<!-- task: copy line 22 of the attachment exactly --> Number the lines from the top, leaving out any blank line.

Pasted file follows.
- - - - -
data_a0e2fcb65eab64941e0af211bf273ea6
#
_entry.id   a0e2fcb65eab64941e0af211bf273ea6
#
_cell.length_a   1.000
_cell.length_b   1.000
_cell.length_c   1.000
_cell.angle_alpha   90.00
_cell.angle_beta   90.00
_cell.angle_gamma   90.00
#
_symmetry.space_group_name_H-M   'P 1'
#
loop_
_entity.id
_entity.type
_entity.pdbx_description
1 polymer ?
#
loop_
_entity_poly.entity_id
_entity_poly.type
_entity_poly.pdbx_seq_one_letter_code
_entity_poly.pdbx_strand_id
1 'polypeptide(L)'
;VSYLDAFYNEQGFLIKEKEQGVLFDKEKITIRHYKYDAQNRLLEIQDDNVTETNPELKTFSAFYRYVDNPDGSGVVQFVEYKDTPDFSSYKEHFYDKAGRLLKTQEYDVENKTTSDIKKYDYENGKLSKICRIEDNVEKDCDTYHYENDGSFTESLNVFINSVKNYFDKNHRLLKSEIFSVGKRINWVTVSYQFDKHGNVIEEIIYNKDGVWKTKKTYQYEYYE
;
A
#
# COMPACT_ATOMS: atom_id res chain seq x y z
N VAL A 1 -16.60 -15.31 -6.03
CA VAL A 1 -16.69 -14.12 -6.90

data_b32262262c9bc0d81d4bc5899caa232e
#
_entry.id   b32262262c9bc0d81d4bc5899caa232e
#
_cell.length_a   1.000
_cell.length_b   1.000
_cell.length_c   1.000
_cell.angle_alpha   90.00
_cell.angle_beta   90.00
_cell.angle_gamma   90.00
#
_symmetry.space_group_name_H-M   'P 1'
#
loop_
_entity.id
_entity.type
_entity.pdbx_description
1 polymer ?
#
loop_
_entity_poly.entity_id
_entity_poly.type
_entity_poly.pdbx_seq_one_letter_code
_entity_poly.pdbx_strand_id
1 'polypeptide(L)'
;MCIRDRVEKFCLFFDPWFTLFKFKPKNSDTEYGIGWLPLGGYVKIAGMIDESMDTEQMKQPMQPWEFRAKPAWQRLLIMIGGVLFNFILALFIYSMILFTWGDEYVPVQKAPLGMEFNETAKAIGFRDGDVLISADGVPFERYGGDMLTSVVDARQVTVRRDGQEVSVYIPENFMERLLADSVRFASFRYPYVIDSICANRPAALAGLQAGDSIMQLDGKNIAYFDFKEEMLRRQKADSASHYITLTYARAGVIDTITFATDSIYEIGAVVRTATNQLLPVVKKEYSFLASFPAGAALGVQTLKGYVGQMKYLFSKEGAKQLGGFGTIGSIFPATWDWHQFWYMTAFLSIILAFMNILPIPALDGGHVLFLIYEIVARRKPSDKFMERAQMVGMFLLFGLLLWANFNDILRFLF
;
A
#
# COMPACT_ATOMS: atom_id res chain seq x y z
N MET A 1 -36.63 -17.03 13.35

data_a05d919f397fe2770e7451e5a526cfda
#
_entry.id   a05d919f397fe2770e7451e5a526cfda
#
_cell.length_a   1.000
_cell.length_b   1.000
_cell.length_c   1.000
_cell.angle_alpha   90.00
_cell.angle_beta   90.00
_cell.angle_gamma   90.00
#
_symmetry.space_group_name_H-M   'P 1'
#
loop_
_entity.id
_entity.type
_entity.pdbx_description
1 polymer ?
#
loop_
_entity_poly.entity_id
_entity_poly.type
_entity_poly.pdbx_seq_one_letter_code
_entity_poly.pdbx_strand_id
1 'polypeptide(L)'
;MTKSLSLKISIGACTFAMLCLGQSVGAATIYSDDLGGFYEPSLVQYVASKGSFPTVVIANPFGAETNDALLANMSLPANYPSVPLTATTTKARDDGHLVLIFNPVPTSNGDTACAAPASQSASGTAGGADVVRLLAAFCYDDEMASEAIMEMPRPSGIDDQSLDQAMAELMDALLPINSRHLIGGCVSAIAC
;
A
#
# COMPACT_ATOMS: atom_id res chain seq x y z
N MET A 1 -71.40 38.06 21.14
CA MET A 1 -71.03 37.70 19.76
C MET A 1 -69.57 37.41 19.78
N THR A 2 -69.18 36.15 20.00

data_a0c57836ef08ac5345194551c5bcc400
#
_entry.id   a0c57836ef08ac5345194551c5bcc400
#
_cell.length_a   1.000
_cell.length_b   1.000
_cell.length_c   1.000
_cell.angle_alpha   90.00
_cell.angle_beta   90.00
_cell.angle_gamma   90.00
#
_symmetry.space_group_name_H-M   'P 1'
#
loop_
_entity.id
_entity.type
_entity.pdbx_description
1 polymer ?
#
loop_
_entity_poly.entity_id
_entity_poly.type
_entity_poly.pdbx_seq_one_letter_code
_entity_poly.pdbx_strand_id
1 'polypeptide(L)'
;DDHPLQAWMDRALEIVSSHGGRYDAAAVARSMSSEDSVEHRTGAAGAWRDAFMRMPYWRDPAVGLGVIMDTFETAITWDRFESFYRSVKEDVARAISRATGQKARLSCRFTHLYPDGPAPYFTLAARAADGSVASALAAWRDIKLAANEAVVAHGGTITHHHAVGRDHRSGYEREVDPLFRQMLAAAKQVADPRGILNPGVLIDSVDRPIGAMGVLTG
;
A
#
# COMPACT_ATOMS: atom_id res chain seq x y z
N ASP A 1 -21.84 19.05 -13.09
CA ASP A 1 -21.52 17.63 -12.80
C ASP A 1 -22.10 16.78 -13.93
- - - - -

_entity_poly.type